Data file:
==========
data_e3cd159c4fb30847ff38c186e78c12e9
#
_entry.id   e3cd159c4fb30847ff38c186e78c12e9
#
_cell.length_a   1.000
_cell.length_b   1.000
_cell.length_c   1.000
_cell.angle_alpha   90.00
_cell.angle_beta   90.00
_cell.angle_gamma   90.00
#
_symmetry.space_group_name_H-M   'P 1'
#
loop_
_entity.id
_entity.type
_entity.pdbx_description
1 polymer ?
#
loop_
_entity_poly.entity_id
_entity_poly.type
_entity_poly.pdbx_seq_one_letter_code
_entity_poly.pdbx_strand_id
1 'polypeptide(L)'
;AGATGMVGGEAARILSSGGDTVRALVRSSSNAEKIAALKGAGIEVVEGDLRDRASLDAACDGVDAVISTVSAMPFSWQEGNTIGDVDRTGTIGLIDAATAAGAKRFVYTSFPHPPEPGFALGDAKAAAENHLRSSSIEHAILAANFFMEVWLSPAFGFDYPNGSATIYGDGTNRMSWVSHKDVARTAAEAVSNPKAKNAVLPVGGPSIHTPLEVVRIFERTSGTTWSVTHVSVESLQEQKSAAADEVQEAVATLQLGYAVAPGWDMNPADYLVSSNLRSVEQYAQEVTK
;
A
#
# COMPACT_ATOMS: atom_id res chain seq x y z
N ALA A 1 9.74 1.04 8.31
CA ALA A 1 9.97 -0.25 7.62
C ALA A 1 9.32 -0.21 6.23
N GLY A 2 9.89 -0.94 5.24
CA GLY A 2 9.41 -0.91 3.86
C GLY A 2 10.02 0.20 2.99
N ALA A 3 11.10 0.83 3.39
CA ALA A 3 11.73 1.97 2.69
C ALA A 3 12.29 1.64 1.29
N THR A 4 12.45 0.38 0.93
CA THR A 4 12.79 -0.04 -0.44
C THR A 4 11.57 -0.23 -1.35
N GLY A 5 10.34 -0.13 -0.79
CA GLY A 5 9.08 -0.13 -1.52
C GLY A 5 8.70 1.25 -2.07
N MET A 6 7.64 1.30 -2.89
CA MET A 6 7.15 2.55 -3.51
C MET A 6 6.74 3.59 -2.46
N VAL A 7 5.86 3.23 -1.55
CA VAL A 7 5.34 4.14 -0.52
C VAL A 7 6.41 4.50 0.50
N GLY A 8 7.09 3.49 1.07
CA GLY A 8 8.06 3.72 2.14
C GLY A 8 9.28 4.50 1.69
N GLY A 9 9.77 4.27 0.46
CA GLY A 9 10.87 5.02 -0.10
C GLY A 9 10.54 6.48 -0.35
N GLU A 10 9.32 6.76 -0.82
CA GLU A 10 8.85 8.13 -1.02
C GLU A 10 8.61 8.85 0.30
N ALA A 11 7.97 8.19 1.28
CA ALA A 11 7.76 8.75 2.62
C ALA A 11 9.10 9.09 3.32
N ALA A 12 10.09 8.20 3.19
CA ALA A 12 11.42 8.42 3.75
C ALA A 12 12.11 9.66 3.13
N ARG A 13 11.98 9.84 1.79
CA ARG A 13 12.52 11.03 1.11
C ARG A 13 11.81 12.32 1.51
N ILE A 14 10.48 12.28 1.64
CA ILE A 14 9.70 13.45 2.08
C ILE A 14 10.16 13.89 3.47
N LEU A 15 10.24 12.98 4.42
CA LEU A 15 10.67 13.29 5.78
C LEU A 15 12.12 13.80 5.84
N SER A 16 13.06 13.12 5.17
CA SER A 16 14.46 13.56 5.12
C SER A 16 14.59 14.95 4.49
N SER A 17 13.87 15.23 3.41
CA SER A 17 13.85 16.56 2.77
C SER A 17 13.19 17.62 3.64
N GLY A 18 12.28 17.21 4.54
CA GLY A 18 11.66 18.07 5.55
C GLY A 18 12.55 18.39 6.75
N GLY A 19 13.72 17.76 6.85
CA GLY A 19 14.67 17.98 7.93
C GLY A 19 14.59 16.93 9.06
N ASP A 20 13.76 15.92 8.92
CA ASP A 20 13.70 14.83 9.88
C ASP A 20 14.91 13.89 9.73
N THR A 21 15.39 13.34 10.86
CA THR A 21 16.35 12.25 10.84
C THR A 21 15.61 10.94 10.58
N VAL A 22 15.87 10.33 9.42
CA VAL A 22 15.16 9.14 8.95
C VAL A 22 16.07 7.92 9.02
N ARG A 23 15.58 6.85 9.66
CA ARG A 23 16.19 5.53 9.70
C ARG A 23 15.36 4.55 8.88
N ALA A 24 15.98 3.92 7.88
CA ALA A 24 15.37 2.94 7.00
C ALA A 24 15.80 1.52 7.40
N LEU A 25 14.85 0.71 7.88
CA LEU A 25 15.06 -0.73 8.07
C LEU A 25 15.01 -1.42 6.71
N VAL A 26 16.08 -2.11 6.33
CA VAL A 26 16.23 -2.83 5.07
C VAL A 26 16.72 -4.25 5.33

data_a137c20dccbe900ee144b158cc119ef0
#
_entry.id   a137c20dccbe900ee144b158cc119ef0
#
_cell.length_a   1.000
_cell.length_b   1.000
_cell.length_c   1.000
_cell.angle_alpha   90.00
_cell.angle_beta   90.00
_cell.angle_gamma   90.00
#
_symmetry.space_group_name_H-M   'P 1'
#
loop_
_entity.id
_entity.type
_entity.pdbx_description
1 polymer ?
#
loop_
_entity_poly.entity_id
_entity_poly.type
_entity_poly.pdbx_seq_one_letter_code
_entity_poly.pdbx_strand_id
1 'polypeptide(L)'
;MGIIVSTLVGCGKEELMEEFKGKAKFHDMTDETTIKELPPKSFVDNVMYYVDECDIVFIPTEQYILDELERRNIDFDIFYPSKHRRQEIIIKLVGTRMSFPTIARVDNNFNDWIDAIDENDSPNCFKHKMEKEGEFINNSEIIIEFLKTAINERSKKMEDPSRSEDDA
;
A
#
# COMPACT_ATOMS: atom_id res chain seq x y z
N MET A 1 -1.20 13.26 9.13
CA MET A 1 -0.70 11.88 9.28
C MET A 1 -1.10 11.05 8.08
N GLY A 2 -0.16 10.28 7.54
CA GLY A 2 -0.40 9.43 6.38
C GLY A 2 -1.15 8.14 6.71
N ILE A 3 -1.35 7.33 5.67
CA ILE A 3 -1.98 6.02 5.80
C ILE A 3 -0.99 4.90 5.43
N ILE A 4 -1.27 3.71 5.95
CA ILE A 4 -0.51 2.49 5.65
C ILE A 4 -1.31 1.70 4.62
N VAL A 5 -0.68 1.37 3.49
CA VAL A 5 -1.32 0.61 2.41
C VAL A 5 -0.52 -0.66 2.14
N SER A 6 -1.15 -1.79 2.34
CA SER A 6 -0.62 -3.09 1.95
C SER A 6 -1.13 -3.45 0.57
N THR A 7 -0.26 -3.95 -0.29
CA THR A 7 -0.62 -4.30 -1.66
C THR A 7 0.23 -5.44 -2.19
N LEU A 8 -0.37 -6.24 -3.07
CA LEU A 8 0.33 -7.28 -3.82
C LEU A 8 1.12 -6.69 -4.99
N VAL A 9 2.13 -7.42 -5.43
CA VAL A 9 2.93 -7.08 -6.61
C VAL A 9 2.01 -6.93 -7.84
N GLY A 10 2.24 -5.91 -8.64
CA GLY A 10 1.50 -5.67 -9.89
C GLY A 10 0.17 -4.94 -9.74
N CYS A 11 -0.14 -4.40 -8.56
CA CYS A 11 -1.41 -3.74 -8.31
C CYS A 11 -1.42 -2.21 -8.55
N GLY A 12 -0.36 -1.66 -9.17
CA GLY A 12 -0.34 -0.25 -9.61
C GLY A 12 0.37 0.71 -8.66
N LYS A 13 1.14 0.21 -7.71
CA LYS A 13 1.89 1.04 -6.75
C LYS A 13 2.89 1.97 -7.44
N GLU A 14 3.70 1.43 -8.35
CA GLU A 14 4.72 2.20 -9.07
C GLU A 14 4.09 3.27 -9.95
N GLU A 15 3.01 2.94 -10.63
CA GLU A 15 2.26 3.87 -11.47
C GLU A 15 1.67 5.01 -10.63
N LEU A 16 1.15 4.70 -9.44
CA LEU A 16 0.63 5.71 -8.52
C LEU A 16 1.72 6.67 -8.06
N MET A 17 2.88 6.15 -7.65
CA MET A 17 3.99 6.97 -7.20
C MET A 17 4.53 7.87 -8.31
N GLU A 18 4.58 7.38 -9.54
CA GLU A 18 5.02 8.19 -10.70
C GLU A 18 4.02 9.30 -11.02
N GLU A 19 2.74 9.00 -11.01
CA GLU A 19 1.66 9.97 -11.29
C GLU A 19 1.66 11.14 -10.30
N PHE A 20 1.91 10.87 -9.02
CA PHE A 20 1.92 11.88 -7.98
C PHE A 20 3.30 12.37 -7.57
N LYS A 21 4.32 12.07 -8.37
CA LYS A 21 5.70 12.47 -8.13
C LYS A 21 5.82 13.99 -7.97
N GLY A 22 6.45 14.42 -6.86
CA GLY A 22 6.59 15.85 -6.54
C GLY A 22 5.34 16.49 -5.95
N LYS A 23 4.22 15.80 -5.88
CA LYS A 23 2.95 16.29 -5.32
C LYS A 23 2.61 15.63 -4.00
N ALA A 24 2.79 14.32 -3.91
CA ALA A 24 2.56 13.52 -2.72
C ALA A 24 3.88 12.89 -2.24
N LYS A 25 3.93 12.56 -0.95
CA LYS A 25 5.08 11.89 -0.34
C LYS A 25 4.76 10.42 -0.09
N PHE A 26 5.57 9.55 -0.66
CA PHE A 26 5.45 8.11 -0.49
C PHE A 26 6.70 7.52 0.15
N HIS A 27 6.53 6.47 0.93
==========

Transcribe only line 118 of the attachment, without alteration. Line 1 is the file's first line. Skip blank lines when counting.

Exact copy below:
_cell.angle_gamma   90.00